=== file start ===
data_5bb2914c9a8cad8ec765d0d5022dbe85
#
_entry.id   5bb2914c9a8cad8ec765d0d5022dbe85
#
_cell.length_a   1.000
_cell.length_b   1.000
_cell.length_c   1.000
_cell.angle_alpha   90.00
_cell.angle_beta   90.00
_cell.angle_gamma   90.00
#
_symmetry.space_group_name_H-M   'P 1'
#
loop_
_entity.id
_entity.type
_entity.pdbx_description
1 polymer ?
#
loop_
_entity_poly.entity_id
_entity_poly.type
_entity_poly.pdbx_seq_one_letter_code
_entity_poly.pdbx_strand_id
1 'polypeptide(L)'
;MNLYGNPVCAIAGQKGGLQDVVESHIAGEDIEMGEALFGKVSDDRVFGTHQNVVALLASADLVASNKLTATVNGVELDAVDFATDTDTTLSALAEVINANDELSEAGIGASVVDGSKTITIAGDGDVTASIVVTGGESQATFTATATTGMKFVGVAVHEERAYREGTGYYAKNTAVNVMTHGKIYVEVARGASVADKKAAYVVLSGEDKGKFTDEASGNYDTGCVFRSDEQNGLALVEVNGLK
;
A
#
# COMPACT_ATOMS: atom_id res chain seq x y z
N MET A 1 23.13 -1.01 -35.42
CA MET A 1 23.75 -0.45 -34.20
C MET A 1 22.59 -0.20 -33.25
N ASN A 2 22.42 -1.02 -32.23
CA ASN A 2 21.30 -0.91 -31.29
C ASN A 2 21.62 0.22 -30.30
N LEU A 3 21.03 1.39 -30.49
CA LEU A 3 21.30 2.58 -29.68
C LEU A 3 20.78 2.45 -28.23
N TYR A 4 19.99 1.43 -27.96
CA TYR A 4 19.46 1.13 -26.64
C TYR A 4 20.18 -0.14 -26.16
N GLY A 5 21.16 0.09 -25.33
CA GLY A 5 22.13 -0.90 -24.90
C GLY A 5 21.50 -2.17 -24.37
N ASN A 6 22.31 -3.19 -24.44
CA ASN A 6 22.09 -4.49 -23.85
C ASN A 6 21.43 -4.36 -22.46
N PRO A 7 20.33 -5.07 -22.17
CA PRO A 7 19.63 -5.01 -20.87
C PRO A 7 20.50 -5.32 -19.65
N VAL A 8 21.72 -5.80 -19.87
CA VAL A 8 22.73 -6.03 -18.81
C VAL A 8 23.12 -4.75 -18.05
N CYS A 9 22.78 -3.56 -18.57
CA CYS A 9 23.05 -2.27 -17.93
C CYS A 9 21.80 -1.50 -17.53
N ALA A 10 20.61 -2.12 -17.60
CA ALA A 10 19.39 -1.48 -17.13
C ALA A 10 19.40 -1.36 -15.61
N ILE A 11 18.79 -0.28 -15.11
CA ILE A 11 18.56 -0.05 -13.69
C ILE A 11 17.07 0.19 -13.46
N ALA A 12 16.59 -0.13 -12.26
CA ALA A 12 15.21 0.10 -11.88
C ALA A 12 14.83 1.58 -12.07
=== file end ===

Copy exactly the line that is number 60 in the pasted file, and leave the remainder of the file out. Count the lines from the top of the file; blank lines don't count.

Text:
C ALA A 10 19.40 -1.36 -15.61